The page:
Canfax report

This cattle market information is selected from the weekly report from Canfax, a division of the Canadian Cattlemen’s Association. More market information, analysis and statistics are available by becoming a Canfax subscriber by calling 403-275-5110 or at www.canfax.ca.

Fed trade light

Alberta direct cattle sales were slow to develop last week with light trade reported on May 30. Business turned active on May 31 with live prices $2-$2.50 lower per hundredweight than the previous week.

Dressed sales ranged from $241-$243 delivered, with the majority of sales at $242. A few heifers traded live last week and were priced comparable with rail sales.

Total sale volumes were light to moderate and a significant portion of the showlist was carried over. Western Canadian fed slaughter for the four-day week ending May 26 was eight percent smaller than the previous week, totaling 35,414 head. Year to date western fed slaughter was nine percent larger at 702,582 head.

Canadian fed cattle exports to the United States for the week ending May 19 were 25 percent larger than the previous week at 5,720 head and year to date were down 16 percent, totaling 104,398 head.

Canadian steer carcass weights indicate market ready feedlot supplies through June should remain manageable. Over the previous five weeks, steer carcass weights have plummeted 60 pounds lower to 831 lb. and are eight lb. lower than the same week last year. This is the lightest steer carcass weight since July 1, 2014.

Packers have a comfortable supply of grid cattle around them to supplement weekly cash procurement.

Fed cattle trade was also light last week in the U.S. There were a few loads traded early last week and follow-up trade on May 31 at US $110 in the south, mostly steady with the previous week.

In the north, light trade started in the $110-$111 range, also mostly steady with the previous week. Feeder cattle and cows were both steady to slightly higher last week. U.S. packers continued to aggressively process cattle.

Plenty of cull cows

D1 and D2 cows, as well as slaughter bulls, saw lower prices last week. Cows traded at C $85-$105 to average $94.44 and bulls were down by $1.13 to average $112.18.

Cull cow prices were under pressure with volumes at auction higher as calving culls were being sorted and marketed. Demand was also moderate, as larger fed supplies added to the competition for hook space.

Western Canadian cow slaughter two weeks ago was near 6,300 head, more than 2,000 higher than the same week a year ago. Over the previous three weeks, western cow slaughter has been averaging about 2,000 more than a year ago.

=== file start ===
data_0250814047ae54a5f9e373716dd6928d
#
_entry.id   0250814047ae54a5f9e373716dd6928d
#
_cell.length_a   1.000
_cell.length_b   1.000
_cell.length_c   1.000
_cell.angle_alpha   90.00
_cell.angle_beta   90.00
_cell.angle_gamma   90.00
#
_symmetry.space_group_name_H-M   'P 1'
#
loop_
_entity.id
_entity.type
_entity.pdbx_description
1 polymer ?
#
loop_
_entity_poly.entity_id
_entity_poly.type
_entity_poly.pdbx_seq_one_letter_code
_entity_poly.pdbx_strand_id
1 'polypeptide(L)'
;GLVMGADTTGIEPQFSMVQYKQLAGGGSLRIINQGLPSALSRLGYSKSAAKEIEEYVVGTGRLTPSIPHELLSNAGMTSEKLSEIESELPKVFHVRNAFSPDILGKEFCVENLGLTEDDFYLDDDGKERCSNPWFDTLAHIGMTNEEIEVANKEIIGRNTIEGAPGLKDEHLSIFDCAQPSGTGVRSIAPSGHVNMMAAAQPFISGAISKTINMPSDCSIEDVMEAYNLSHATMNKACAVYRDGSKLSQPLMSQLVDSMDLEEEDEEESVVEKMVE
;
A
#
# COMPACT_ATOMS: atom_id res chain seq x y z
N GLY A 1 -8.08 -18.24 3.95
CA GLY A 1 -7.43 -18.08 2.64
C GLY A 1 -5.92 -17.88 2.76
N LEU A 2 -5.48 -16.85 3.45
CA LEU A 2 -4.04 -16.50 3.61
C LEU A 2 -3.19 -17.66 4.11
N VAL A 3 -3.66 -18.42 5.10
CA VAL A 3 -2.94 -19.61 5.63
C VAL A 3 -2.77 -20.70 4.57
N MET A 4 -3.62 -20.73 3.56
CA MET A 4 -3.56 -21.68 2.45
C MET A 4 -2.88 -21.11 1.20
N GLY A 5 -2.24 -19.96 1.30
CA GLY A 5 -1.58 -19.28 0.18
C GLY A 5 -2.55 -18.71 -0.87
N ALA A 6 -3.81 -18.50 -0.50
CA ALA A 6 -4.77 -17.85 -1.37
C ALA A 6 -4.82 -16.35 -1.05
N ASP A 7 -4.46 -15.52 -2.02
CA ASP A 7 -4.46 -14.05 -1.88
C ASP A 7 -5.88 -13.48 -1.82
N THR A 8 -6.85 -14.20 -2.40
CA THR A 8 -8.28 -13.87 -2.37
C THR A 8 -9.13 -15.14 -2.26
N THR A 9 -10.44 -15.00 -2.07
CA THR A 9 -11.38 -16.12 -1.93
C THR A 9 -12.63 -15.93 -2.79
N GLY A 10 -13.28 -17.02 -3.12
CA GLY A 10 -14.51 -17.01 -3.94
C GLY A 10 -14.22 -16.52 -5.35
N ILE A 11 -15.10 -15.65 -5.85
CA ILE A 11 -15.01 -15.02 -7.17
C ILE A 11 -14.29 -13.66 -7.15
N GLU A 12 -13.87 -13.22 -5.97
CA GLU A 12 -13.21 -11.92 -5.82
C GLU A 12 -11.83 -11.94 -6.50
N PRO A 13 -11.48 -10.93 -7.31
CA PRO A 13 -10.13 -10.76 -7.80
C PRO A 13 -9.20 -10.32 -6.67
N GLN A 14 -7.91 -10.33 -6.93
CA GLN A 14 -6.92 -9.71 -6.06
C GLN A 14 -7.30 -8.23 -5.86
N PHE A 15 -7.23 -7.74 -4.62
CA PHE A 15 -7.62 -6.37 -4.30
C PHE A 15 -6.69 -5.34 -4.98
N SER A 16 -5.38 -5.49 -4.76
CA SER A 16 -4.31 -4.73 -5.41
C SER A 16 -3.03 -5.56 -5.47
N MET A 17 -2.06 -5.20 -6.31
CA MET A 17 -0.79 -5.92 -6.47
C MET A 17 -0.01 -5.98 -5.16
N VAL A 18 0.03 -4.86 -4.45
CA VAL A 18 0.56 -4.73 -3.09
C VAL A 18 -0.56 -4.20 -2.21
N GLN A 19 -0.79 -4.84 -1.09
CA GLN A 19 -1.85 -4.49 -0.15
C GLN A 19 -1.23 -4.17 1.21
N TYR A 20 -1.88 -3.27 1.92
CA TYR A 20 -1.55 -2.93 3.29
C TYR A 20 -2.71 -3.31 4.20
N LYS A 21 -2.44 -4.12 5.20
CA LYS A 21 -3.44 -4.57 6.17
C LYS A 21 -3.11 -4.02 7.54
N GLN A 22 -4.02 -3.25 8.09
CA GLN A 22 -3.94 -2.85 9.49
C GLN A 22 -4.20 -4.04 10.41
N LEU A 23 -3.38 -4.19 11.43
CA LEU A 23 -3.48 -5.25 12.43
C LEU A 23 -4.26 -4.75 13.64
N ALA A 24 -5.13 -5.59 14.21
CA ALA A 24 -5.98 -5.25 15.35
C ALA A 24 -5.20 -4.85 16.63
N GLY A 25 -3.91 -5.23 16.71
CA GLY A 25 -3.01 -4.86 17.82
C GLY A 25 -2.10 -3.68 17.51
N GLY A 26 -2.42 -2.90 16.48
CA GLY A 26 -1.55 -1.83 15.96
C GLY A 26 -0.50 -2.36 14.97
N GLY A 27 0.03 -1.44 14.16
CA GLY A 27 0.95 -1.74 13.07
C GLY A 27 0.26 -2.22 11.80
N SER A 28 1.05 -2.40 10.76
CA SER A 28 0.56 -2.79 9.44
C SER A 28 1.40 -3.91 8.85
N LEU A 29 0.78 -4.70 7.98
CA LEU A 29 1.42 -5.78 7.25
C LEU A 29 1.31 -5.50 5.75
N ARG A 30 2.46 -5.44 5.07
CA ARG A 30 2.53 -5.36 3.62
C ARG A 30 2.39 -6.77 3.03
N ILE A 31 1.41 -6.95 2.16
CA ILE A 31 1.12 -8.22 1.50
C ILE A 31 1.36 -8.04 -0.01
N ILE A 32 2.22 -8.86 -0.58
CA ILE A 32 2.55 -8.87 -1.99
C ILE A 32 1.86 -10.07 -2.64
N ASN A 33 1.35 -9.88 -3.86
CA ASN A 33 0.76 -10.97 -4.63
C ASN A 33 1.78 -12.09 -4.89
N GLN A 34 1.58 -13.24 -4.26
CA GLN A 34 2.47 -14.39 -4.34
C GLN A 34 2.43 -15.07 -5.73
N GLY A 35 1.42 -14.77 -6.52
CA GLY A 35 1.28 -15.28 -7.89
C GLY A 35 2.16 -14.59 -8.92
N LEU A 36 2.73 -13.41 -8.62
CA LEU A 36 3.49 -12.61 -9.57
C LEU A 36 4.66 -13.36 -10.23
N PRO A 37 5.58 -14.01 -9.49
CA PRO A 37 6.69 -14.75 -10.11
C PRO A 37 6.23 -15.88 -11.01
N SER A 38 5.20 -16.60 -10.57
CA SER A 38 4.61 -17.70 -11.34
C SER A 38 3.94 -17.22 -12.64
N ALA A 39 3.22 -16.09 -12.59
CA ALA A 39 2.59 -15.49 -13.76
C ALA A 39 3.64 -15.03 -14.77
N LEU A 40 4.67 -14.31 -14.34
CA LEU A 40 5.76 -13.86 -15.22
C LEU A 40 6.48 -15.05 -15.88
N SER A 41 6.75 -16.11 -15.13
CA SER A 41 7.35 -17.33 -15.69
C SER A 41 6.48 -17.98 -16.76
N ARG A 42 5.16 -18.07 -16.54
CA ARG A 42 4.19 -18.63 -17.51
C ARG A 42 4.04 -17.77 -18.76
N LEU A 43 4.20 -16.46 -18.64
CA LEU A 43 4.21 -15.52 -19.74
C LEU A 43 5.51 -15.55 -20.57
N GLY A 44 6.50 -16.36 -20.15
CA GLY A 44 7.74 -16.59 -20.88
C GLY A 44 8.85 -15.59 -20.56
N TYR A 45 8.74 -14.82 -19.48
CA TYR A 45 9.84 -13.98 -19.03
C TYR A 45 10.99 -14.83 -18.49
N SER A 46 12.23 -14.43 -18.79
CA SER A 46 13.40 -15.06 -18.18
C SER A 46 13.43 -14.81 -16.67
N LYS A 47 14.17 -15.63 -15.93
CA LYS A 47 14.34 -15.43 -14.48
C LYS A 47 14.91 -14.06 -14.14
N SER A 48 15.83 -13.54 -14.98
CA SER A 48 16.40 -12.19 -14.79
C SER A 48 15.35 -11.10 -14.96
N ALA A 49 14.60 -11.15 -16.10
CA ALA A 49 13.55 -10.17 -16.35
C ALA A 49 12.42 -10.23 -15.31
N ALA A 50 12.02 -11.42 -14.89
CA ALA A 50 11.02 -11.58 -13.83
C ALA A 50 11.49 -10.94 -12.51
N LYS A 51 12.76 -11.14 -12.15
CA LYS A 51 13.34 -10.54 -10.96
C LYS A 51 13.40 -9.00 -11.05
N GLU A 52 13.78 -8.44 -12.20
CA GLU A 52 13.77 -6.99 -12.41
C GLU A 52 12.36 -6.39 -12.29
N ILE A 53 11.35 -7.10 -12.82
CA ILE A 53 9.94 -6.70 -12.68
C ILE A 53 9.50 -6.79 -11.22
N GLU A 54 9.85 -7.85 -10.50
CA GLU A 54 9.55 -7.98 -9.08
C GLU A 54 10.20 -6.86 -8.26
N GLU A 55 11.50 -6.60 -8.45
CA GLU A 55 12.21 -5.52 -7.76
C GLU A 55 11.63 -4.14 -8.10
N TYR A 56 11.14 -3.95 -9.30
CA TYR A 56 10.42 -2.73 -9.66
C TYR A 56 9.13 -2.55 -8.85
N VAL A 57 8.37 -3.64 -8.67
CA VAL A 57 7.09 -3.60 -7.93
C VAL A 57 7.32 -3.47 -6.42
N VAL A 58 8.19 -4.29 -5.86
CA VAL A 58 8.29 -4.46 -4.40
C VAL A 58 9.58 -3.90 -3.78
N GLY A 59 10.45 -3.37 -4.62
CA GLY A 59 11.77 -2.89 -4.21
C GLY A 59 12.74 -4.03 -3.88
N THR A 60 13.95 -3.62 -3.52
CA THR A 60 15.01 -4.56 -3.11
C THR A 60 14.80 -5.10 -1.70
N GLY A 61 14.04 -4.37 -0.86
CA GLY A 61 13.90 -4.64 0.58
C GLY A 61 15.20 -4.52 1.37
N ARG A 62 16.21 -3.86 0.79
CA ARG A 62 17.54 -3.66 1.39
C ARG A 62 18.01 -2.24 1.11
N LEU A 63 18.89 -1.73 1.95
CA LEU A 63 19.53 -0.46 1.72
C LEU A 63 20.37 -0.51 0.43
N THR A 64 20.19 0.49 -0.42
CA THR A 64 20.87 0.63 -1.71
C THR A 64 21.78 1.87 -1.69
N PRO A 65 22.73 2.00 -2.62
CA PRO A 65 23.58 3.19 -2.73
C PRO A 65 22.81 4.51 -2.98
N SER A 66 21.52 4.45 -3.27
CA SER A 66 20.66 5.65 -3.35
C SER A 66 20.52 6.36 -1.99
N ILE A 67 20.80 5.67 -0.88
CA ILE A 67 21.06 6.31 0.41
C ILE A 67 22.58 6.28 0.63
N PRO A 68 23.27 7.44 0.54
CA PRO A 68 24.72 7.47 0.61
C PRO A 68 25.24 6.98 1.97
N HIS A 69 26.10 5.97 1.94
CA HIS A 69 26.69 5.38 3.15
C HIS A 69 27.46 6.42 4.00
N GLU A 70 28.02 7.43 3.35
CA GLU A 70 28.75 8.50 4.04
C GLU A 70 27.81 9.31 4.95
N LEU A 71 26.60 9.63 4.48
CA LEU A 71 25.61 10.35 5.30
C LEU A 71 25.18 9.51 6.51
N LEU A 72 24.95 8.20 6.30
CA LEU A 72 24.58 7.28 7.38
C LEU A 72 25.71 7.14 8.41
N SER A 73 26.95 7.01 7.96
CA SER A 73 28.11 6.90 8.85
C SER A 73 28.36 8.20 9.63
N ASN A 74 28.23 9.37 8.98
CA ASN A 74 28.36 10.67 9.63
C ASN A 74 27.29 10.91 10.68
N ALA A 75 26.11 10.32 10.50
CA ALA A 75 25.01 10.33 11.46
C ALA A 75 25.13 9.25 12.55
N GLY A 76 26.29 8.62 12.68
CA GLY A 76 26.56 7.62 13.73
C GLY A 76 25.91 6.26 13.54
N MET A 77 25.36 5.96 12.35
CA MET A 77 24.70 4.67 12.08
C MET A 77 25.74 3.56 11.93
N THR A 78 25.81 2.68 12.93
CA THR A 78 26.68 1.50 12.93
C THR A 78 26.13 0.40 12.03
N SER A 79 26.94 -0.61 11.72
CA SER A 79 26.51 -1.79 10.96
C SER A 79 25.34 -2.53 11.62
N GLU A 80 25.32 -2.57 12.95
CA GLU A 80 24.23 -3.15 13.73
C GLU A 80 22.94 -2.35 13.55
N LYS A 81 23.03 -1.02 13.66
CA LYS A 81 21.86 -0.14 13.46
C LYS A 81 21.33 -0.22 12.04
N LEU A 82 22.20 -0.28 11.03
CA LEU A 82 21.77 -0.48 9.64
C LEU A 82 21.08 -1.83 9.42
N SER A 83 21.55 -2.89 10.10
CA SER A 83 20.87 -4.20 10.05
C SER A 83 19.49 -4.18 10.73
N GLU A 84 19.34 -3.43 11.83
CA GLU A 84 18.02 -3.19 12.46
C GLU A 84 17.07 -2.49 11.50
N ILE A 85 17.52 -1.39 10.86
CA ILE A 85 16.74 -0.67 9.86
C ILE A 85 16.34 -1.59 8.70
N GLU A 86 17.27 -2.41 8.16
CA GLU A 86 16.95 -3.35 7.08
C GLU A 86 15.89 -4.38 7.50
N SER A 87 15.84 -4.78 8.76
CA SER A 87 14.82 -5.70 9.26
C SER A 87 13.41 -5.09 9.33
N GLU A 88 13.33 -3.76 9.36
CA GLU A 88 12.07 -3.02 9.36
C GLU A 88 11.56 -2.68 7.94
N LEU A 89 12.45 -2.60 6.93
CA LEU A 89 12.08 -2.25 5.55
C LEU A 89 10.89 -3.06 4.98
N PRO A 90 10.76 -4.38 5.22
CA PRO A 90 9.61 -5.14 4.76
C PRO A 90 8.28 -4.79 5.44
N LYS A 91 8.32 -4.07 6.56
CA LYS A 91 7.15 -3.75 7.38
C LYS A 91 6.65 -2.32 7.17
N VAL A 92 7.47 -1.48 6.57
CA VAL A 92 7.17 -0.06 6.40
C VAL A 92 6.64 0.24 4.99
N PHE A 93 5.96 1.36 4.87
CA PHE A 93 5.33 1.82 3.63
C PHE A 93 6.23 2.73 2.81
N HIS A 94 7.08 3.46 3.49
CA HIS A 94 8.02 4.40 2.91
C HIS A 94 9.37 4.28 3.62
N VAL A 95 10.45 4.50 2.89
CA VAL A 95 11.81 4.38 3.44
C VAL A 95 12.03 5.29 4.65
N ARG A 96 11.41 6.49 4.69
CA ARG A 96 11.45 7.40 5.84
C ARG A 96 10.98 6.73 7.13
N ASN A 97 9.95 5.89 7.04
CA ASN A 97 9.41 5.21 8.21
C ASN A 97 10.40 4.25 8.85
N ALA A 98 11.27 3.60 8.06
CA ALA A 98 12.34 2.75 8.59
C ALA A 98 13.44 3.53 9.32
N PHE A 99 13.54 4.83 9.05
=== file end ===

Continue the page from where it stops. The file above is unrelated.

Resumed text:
It was last week a year ago that cow prices peaked, and while cow prices tend to stay strong later into the summer, upside on the cow market may be limited. More calving culls are likely to come, and with growing fed cattle supplies, cull cow prices may struggle to hold steady.

Light steer volumes

Feeders and calves saw seasonally light trade last week. Many auctions reported very light steer volumes, with more of the feeders being clean-up heifers.

Prices across feeders and calves were reported to be under modest pressure. Smaller lot sizes and quality may have played into lower prices. Lackluster market conditions and feedlots now selling fed cattle at losses have also reduced the demand for feeders.

Grass cattle continued to see demand for good quality calves. The month of May had good export demand for calves and feeders. Feeder exports for the first three weeks of May were 26,736, 322 percent higher than the very small numbers from a year ago.

Feeder exports tend to peak in March and April, but this year there has been an unseasonal increase in exports in May.

Recent rains across much of the Prairies should bode well for grass cattle demand. Feeder cattle numbers will likely remain limited, which should help support prices at current levels.

Cash to futures feeder basis levels seasonally weakened, as the nearby futures roll to the August contract. Feeder basis levels typically remain weak from June into July before strengthening into the early fall.

Cow-calf pairs traded in a range of $1,500-$3,400 last week.

Moderate beef demand

U.S. cutout values eased modestly lower last week with generally light to moderate boxed beef demand on a moderate to heavy offering. Choice rib slipped over $2.50 lower than the previous week to average US $228.30 while Select traded steady at $204.47.

Canadian cutout values for the week ending May 18 traded mixed with AAA C$3.83 higher than the previous week and AA down $3.62 per cwt.

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Copyright © 2016. All market data is provided by Barchart Market Data Solutions. Futures: at least 10 minute delayed except as noted. Information is provided 'as is' and solely for informational purposes, not for trading purposes or advice. To see all exchange delays and terms of use, please see disclaimer.
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